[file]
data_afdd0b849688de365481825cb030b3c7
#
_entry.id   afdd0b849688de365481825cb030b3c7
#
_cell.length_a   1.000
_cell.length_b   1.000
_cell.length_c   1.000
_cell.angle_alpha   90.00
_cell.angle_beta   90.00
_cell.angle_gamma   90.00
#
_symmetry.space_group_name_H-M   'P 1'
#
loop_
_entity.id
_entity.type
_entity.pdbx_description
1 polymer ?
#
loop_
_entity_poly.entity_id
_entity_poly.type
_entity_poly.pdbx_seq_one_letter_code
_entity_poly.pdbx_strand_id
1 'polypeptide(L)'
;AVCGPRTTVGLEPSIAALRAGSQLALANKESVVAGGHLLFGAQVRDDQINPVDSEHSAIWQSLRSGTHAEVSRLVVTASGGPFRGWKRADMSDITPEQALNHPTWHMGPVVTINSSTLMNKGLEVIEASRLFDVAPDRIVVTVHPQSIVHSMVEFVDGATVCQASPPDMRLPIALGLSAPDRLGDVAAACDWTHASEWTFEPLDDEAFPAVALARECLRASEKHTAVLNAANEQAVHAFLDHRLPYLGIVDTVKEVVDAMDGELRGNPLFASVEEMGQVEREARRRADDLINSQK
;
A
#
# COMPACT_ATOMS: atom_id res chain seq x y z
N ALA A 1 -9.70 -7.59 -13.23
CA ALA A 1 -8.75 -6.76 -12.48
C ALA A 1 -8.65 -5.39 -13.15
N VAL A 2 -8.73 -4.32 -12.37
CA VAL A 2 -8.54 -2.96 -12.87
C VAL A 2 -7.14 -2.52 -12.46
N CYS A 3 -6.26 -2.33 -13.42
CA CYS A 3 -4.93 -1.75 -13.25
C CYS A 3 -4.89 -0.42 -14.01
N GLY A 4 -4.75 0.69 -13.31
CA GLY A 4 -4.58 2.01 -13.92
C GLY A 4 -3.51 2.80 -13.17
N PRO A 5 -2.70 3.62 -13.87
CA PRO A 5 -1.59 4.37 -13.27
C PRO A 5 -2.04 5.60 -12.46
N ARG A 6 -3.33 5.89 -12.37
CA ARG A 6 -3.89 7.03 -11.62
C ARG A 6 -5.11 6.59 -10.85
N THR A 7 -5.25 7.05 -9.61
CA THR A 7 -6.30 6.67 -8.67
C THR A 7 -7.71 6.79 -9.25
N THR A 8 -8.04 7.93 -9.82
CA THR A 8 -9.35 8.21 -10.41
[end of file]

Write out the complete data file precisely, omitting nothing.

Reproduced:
data_afdd0b849688de365481825cb030b3c7
#
_entry.id   afdd0b849688de365481825cb030b3c7
#
_cell.length_a   1.000
_cell.length_b   1.000
_cell.length_c   1.000
_cell.angle_alpha   90.00
_cell.angle_beta   90.00
_cell.angle_gamma   90.00
#
_symmetry.space_group_name_H-M   'P 1'
#
loop_
_entity.id
_entity.type
_entity.pdbx_description
1 polymer ?
#
loop_
_entity_poly.entity_id
_entity_poly.type
_entity_poly.pdbx_seq_one_letter_code
_entity_poly.pdbx_strand_id
1 'polypeptide(L)'
;AVCGPRTTVGLEPSIAALRAGSQLALANKESVVAGGHLLFGAQVRDDQINPVDSEHSAIWQSLRSGTHAEVSRLVVTASGGPFRGWKRADMSDITPEQALNHPTWHMGPVVTINSSTLMNKGLEVIEASRLFDVAPDRIVVTVHPQSIVHSMVEFVDGATVCQASPPDMRLPIALGLSAPDRLGDVAAACDWTHASEWTFEPLDDEAFPAVALARECLRASEKHTAVLNAANEQAVHAFLDHRLPYLGIVDTVKEVVDAMDGELRGNPLFASVEEMGQVEREARRRADDLINSQK
;
A
#
# COMPACT_ATOMS: atom_id res chain seq x y z
N ALA A 1 -9.70 -7.59 -13.23
CA ALA A 1 -8.75 -6.76 -12.48
C ALA A 1 -8.65 -5.39 -13.15
N VAL A 2 -8.73 -4.32 -12.37
CA VAL A 2 -8.54 -2.96 -12.87
C VAL A 2 -7.14 -2.52 -12.46
N CYS A 3 -6.26 -2.33 -13.42
CA CYS A 3 -4.93 -1.75 -13.25
C CYS A 3 -4.89 -0.42 -14.01
N GLY A 4 -4.75 0.69 -13.31
CA GLY A 4 -4.58 2.01 -13.92
C GLY A 4 -3.51 2.80 -13.17
N PRO A 5 -2.70 3.62 -13.87
CA PRO A 5 -1.59 4.37 -13.27
C PRO A 5 -2.04 5.60 -12.46
N ARG A 6 -3.33 5.89 -12.37
CA ARG A 6 -3.89 7.03 -11.62
C ARG A 6 -5.11 6.59 -10.85
N THR A 7 -5.25 7.05 -9.61
CA THR A 7 -6.30 6.67 -8.67
C THR A 7 -7.71 6.79 -9.25
N THR A 8 -8.04 7.93 -9.82
CA THR A 8 -9.35 8.21 -10.41